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painfully easy (answer)

"painfully easy  aha:!

i flip a penny and a dime and hide the result from you. "one of the coins came up heads", i announce. what is the chance that the other coin also came up heads? "

The answer should not be 33%, but 50%, because the person doing the coin-flipping said "ONE of the coins came up heads". Implying that the result was 'HT' or 'TH' which is 2 out of 4 possibilities. => 50%

Siddhant Bhansali
Monday, October 6, 2003

Err, if you interpret "one of the coins came up heads" to mean "one and only one of the coins came up heads" then the chances that the other coin also came up heads is, of course zero!

(Incidentally the answer given to the problem is right, before this discussion gets on too far).

David Clayworth
Monday, October 6, 2003

The "most correct" answer would seem to be: "Either 0%, or 50%, depending on the intended meaning of the phrase 'one of the coins'".  (The geek-classic: "It depends...")

As noted, "one and only one" means 0% likelihood, of course.

An intended meaning of "one or more" (inferrable from use of the word "also") yields the "50%" answer.  Barring the use of an un-mentioned, non-assumable three-sided coin, or of the unlikely intent to consider a coin possibly landing on edge, the other coin has two possible states. 

So... will Siddhant Bhansali's correction displace the "answer" currently listed for the question?


Patrick Sweeney
Tuesday, October 7, 2003

No because the answer currently listed is in fact the correct one. Siddhant's solution has been suggested in many threads over the last year or two, but it's not the right one.

Most people have trouble with this because they think that the caller is looking at one specific coin and announcing that it is heads, whereas in fact he is looking at both coins and announcing that at least one of them is heads. Given this it should be clear that only one of the three possible patterns gives both coins heads. (Strictly the wording of the question could have been a little more precise, but that was what was intended).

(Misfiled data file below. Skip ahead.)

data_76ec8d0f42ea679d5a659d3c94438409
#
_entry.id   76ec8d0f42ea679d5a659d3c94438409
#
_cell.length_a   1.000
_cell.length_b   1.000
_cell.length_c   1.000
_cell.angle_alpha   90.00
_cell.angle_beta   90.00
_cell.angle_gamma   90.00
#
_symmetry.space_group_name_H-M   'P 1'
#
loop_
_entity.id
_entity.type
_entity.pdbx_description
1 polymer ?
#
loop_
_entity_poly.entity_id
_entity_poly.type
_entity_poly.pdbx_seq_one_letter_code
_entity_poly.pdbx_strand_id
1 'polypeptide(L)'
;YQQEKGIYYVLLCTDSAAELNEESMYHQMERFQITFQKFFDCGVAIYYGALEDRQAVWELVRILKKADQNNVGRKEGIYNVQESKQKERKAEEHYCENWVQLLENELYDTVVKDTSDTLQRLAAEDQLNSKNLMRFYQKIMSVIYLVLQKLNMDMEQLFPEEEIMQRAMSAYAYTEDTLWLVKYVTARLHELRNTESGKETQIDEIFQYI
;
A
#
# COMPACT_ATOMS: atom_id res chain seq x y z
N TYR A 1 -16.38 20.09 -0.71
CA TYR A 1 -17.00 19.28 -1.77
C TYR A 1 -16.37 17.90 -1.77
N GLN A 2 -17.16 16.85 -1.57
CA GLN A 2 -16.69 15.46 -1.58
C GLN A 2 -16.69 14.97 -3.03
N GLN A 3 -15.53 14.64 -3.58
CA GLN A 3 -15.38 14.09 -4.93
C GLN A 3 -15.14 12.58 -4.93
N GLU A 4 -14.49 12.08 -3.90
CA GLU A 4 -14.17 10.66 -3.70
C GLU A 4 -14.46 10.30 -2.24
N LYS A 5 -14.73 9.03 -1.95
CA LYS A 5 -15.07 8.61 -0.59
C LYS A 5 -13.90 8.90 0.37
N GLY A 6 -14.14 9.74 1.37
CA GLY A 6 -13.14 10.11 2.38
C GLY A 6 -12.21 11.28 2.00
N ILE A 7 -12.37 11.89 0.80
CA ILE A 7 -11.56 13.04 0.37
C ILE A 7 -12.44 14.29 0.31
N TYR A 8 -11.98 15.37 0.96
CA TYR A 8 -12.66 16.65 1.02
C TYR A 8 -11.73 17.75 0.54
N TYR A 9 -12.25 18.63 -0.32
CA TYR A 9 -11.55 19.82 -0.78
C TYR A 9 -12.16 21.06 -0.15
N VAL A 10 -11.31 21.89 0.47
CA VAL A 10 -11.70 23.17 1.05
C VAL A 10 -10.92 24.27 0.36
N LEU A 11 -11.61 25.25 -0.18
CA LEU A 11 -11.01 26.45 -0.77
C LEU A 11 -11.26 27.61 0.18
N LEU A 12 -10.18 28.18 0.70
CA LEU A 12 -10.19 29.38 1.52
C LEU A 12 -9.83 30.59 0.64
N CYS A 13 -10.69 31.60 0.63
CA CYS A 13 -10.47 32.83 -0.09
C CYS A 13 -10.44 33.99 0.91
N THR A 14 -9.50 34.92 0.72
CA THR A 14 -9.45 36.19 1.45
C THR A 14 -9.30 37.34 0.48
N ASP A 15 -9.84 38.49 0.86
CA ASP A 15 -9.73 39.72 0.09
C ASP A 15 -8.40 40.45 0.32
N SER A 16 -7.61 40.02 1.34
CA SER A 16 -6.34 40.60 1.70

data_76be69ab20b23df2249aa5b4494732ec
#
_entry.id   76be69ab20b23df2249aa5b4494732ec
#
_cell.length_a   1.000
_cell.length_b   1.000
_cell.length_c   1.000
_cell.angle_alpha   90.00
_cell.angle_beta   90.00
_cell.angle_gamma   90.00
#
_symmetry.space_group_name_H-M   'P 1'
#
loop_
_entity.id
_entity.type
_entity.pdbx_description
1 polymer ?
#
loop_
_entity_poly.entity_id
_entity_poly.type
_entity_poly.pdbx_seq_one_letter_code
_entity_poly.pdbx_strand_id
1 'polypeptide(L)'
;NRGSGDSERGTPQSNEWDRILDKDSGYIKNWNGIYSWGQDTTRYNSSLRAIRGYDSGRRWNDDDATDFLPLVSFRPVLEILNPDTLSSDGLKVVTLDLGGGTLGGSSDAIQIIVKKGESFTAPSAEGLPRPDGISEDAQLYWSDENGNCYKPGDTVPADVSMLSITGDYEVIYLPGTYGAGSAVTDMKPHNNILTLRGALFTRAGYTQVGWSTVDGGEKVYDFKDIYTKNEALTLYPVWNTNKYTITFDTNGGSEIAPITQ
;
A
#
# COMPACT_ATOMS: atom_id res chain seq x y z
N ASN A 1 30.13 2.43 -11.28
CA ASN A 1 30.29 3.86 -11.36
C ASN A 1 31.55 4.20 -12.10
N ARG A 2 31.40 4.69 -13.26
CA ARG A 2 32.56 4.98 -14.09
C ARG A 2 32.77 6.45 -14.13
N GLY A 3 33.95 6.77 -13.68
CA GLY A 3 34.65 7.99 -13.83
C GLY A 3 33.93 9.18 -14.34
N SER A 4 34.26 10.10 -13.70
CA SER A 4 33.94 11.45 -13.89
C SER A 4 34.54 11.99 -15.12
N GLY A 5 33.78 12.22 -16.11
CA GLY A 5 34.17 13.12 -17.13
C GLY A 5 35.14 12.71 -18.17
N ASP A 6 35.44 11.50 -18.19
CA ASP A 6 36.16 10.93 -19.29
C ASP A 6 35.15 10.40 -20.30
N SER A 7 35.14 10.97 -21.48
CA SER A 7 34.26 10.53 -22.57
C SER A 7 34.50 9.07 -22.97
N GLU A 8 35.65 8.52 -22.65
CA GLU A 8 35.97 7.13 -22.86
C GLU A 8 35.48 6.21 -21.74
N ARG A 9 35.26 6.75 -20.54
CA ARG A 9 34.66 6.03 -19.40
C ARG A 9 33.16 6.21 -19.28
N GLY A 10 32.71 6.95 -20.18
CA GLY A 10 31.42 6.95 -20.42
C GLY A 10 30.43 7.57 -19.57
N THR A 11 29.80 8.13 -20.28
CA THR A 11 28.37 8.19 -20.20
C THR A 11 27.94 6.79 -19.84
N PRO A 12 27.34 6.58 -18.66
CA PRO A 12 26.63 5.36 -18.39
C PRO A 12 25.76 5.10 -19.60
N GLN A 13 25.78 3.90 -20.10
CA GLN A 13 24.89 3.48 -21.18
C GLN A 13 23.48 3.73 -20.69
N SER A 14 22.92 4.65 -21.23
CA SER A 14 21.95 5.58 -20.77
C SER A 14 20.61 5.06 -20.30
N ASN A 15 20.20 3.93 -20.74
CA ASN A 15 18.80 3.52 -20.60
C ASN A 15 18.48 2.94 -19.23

This one is easy to try out. Throw two coins, ignore any cases where neither coin is heads and see how many of the remainder have both coins heads.

David Clayworth
Tuesday, October 7, 2003

I think that the second event is not related to the first,
so just ignore what happened to the first coin. Second
coin is either one or another side up, therefore it's 0.5

Thursday, October 16, 2003

i agree with the previous post.  the two coins are independent of each other.

Thursday, October 16, 2003

Actually, despite the lack of confidence by the author, the solution given on the solution page is exactly right.  Try it out.

David Clayworth
Monday, October 20, 2003

The solution provided assumes that IF at least one coin is heads, then your host will ALWAYS say "at least one coin is heads." But you don't know this.

What would your host have said if both coins were tails? What conclusions would you make then?

Peter Meilstrup
Thursday, October 23, 2003

It's assumed that the host would throw again, or not pose the question.

David Clayworth
Friday, November 14, 2003

One of the coins came up heads; what is the chance THE OTHER came up heads."

One in two; the other is irrelevant.

"One of the coins came up heads; there is one coin in each hand - what is the chance the coin in my left hand is heads?"

Two in three: there are only three possibilities HH, HT, and TH.

Stephen Jones
Thursday, November 20, 2003

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